The regional and the local

While I continue my work on the origins of liberal education in Europe, especially „Artes Liberales Association” that was active between 1996 and 2001 in Central and Eastern Europe, I am happy to report two things that might be of some interest.

 

First of all, Educational Philosophy and Theory has published some thought provoking articles on liberal arts in Europe. They merit particular attention because they are student contributions, which is heartening for both generational renewal of the movement towards more liberal education in the region, and because of the visibility such renowned platform might bring to it. Some of the articles are work originally prepared for 1st Liberal education student conference at Leuphana University Luneburg in 2016, though considerably improved by the authors and prof. Nigel Tubbs from University of Winchester and Jakob Dirksen. A lot of good work, so without further ado, those articles are (online first):

Bergland, B., 2017. The incompatibility of neoliberal university structures and interdisciplinary knowledge: A feminist slow scholarship critique. Educational Philosophy and Theory, 1857(July), pp.1–6. Available at: https://www.tandfonline.com/doi/full/10.1080/00131857.2017.1341297.

Claus, J., Meckel, T. & Pätz, F., 2017. The new spirit of capitalism in European Liberal Arts programs. Educational Philosophy and Theory, (June), pp.1–9. Available at: https://www.tandfonline.com/doi/full/10.1080/00131857.2017.1341298.

Cooper, N., 2017. Evaluating the liberal arts model in the context of the Dutch University College. Educational Philosophy and Theory, (July), pp.1–8. Available at: https://doi.org/10.1080/00131857.2017.1341299.

Haberberger, C., 2017. A return to understanding: Making liberal education valuable again. Educational Philosophy and Theory, (June), pp.1–8. Available at: https://www.tandfonline.com/doi/full/10.1080/00131857.2017.1342157.

Lundbye Cone, L., 2017. Towards a university of Halbbildung : How the neoliberal mode of higher education governance in Europe is half-educating students for a misleading future. Educational Philosophy and Theory, (June), pp.1–11. Available at: https://www.tandfonline.com/doi/full/10.1080/00131857.2017.1341828.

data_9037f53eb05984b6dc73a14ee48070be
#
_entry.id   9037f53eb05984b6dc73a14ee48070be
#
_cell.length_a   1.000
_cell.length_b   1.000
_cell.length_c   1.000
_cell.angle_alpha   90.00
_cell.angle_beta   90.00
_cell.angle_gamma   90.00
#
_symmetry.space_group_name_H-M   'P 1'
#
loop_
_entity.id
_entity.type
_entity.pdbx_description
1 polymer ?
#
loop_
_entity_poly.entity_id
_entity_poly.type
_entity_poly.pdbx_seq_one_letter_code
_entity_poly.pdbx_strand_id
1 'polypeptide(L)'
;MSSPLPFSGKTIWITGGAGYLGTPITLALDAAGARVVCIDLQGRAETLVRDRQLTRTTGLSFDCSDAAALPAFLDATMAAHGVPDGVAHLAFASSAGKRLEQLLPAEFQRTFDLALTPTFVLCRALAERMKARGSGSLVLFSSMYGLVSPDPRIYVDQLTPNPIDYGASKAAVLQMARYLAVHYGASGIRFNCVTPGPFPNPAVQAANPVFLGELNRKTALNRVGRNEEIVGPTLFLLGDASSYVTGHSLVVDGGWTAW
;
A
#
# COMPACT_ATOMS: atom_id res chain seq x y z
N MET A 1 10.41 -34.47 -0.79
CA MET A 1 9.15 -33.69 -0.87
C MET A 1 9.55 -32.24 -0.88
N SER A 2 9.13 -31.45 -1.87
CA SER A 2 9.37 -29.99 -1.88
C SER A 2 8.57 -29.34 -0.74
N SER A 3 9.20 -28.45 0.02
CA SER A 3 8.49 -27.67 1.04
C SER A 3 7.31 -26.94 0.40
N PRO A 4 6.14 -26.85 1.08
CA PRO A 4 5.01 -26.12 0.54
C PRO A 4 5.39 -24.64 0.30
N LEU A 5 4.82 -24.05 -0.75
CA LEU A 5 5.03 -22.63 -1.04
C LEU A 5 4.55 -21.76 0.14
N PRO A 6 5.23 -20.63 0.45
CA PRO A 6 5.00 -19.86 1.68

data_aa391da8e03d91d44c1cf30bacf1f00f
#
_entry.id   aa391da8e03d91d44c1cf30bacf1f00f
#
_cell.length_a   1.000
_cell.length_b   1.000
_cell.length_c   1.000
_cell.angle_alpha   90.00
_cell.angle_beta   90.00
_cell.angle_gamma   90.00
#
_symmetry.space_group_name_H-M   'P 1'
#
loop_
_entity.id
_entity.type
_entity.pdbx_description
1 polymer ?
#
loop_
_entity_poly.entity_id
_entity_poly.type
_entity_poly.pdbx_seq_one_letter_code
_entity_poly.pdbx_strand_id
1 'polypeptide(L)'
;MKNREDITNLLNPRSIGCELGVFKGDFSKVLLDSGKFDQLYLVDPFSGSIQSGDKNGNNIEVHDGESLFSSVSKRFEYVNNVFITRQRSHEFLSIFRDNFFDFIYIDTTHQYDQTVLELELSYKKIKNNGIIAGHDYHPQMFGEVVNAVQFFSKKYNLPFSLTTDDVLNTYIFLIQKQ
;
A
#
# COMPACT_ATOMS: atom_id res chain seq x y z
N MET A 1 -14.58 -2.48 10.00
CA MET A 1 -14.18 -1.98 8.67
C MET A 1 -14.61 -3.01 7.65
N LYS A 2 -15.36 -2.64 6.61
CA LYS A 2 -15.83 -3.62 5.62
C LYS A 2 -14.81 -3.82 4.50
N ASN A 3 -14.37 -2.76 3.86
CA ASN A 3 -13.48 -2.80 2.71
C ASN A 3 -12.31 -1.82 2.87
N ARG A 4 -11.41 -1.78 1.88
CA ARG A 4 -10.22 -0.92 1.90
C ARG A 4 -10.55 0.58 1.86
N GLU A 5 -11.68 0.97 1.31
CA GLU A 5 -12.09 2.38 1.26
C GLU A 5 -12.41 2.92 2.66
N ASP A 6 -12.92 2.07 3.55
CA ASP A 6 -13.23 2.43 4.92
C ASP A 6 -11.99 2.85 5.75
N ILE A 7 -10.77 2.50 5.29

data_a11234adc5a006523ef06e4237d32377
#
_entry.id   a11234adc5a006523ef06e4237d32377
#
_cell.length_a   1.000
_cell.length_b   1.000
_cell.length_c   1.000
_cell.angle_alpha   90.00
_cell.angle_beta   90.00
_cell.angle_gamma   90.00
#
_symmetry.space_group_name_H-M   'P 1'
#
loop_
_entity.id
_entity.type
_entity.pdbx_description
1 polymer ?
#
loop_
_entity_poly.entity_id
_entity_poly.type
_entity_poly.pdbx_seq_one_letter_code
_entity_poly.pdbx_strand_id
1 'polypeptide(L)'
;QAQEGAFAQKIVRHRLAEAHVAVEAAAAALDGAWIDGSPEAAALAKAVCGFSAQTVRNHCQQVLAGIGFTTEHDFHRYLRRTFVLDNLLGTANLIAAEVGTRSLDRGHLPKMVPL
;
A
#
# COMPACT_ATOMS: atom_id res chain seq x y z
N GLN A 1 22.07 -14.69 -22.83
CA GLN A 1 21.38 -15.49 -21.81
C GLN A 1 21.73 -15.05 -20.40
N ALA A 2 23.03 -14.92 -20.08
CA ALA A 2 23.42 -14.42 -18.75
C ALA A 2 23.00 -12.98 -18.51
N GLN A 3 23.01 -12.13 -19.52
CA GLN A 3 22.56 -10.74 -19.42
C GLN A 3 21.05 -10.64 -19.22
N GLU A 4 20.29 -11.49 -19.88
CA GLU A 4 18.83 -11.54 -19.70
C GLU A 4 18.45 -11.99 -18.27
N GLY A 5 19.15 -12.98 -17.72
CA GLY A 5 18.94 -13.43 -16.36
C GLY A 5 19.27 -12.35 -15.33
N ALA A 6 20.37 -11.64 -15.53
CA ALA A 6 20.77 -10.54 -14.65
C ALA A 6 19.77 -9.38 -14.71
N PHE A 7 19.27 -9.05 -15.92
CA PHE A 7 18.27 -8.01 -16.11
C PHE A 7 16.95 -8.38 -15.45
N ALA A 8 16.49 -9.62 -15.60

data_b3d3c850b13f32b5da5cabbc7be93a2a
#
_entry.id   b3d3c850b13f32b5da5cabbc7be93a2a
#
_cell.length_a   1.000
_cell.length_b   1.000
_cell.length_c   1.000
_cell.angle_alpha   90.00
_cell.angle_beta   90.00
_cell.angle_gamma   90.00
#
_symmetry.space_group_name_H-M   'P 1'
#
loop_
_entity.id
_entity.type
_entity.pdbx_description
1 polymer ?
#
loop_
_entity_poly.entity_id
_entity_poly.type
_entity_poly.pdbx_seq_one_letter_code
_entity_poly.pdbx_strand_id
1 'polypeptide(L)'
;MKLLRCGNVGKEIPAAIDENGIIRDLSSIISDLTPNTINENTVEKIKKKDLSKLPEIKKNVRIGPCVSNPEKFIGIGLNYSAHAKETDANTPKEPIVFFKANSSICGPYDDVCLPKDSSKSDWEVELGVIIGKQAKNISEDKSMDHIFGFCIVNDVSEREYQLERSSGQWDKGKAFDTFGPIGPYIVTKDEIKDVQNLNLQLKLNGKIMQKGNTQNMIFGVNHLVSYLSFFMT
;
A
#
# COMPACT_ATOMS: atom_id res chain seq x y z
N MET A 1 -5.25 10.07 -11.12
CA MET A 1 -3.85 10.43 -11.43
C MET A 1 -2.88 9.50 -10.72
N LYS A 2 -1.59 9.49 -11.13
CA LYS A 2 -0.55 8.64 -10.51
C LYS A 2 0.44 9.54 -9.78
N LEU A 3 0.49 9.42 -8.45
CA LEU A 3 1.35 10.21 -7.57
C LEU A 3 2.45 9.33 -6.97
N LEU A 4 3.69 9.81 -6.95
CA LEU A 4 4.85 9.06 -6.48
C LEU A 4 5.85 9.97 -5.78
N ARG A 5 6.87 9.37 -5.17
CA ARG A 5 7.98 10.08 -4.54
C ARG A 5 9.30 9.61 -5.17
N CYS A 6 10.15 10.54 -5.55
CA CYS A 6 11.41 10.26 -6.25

Smith, A.J., 2017. Economic precarity, modern liberal arts and creating a resilient graduate. Educational Philosophy and Theory, (June), pp.1–8. Available at: https://www.tandfonline.com/doi/full/10.1080/00131857.2017.1341826.

Tidbury, I., 2017. Is twenty-first-century liberal arts modern? Educational Philosophy and Theory, (July), pp.1–7. Available at: http://doi.org/10.1080/00131857.2017.1341827.

 

 

On another note, as the (another) reform of Polish higher education, with a fancy name “Bill 2.0”, is getting in its final stage, technical solutions become a spot of collective academic attention. If the overall aim is to increase the potential of Polish universities – or “catch up” with Europe and the US, and among the means to this aim are performance based funding based on outputs (publications and grants), it might not be a bad idea to make Polish audience aware of models already implemented. As “ministerial registries” of academic journals, with individually assigned points every year, haunt the imagination of Polish scientists, it might not be the optimal solution. “Nauka i Szkolnictwo Wyższe” (‘Science and Higher Education’) asked me to translate for the Polish audience an article by prof. Gunnar Sivertsen from NIFU who developed the so-called “Norwegian model”, which, though not ideal, is said not to discriminate against the humanities and social sciences, increases transparency and access to scientific outputs. I would like to thank Emanuel Kulczycki and Krystian Szadkowski for their comments and editorial work. The translation can be accessed here:

Sivertsen, G., 2017. Finansowanie oparte na publikacjach – Model norweski (tłum. D.Kontowski). Nauka i Szkolnictwo Wyższe, 1(49), pp.47–60.

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